If you look around at the really successful, stand-out startups, they all seem to be experts at what they do. They feel the pulse of their markets, their teams all know their product or service through and through, and they’ve been persuasive enough to take an intangible idea and convince investors, customers and employees to believe in it. This level of expertise may not be sufficient to get you the next billion dollar valuation, but it does seem pretty close to necessary (disclaimer: we’re not worth a billion dollars… yet).

So how can you become expert about your business? Cliche as it may be, I’ll fall back on Malcolm Gladwell’s 10,000 hour rule, which loosely states that around 10k hours of actually doing something can establish expertise. But surely that can’t be true for environments like startups, where speed is of the essence, right? In some lucky cases, maybe, but the major success stories have usually put in that much time at the very least. So how do those 10k break down?

Let me answer by illustration: over the past several months, my colleagues (first and foremost) and I have built a sophisticated product, Call Tracking Metrics, that tracks what marketing sources lead to phonecalls for our customers. This allows them to optimize their marketing budgets and focus on campaigns that work. The app intercepts phonecalls to virtual numbers correlated to marketing sources in order to collect data. That would have been a pretty amazing feat not too long ago, but thanks to a lineage of tools, from VOIP to Asterisk to Twilio, it wasn’t unbearably difficult. By using the right tools, we developed a fairly polished product in approximately 850 man hours. We’re nowhere near done with development – we’ve got other features in mind and we pride ourselves on responding to feature requests, but we’ve got something that people are willing to pay for, many of whom seem to think it’s pretty damned great.

But wait, we’re nowhere near Gladwell’s floor for expertise… and that’s exactly how it should be after getting a first version shipped. We’ve used our prior expertise to build the product, but now comes the task of building the business. Our 850 hours wasn’t particularly slow or fast, but it illustrates a point about timing: if expertise is necessary and you’re trying to build it as fast as possible, it’s important to build a product that allows this to happen. Don’t write really cool code at the expense of finding really cool customers. It’s impossible to reach a level of expertise about your business without focusing on the business itself: acquiring and satisfying customers. In other words, the bulk of the time you spend building expertise about your business probably shouldn’t be writing code, after a certain point, but rather doing things that grow the amount of customers paying to use the code. This equilibrium point may change significantly depending on funding and especially the size of your team when you start, but for the typical team of < 10, I can’t imagine any circumstance in which it wouldn’t prove to be true.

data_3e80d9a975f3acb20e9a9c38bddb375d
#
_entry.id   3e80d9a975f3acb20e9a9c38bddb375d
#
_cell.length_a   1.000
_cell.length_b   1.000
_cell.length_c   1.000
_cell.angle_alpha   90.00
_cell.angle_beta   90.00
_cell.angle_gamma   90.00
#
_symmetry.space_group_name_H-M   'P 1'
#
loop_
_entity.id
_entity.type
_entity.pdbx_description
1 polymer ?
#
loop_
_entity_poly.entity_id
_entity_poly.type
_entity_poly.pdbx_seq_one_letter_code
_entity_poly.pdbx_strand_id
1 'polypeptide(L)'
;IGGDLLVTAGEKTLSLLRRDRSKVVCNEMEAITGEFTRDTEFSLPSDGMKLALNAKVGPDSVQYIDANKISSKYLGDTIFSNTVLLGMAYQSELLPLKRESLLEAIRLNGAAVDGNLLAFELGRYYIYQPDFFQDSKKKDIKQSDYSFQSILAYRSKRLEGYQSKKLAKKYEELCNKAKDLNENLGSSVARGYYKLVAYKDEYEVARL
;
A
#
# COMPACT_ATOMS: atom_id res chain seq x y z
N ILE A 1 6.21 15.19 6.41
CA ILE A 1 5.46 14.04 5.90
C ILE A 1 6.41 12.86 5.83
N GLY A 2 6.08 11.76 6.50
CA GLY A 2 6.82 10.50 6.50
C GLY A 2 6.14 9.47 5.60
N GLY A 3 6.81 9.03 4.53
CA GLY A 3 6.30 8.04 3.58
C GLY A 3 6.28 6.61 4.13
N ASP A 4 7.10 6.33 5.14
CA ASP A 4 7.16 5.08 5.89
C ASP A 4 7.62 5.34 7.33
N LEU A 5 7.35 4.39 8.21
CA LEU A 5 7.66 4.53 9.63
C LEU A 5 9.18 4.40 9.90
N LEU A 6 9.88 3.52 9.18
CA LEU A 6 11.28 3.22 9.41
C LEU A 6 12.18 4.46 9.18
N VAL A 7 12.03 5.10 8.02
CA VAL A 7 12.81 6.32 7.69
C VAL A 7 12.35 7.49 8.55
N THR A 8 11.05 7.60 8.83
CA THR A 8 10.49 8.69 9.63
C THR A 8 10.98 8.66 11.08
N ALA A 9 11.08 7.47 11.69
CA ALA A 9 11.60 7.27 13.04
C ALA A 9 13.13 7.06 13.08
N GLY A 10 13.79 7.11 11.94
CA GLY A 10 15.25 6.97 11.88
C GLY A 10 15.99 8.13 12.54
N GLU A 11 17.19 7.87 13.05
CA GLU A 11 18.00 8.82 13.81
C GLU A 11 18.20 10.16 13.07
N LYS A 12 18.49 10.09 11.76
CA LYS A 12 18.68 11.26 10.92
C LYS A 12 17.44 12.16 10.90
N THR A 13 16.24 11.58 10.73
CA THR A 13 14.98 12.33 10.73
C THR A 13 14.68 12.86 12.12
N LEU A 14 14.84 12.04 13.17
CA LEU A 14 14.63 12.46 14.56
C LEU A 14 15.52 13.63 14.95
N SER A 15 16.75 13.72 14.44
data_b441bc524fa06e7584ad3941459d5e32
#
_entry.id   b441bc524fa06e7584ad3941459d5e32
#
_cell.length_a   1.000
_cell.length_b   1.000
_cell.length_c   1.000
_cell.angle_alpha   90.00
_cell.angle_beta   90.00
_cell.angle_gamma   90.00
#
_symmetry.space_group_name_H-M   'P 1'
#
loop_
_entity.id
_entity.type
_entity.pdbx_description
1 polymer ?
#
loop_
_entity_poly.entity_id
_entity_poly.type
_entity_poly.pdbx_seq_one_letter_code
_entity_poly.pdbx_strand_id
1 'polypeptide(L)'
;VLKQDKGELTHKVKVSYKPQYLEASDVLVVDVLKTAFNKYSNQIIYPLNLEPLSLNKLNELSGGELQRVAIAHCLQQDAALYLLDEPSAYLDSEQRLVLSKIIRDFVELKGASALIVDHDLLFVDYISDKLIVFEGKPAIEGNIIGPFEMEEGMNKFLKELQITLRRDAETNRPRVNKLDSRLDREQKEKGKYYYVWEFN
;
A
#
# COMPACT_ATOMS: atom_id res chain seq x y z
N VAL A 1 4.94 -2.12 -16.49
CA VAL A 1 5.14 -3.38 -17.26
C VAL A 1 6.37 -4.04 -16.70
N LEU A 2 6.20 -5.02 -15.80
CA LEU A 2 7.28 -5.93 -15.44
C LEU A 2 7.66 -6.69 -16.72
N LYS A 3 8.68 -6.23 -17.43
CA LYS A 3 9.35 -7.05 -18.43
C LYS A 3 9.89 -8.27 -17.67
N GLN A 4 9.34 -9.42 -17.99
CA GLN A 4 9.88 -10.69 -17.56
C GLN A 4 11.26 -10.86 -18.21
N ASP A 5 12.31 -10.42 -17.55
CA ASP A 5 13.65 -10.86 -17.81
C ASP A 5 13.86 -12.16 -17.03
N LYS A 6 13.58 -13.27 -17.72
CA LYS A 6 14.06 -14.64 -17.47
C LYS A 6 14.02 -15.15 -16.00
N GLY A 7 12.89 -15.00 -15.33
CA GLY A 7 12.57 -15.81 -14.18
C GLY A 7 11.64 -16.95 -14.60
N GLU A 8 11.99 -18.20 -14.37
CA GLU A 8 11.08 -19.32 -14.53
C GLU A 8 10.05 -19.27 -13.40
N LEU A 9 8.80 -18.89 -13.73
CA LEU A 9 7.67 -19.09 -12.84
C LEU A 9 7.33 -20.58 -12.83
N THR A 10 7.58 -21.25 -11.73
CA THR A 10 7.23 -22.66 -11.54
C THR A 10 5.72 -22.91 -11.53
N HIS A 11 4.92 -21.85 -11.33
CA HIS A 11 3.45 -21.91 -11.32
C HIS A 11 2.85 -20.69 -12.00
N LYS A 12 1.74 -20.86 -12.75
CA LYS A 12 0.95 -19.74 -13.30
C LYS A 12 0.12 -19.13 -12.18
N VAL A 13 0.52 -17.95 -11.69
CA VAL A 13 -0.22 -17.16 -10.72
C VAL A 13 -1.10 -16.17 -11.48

So by transitioning to a focus of bringing in and keeping business, will that ensure the survival of Call Tracking Metrics (or your startup)? Obviously there’s a lot more at play than that, but I can almost guarantee that we wouldn’t make it to expert/success if we didn’t. Seth GodinĀ suggests that the importance of the 10k rule is less about the expertise itself than putting in the time doing whatever it is you’re gaining expertise about; that it’s more about perseverence and the fact that many people will give up long before 10k hours. If you accept that, then your goal becomes prioritizing that time so that you actually can survive and persevere. That’s what I’m talking about.

Oh, and by the way, if you want to know where your calls are coming from, give us a look.

More discussion over at hacker news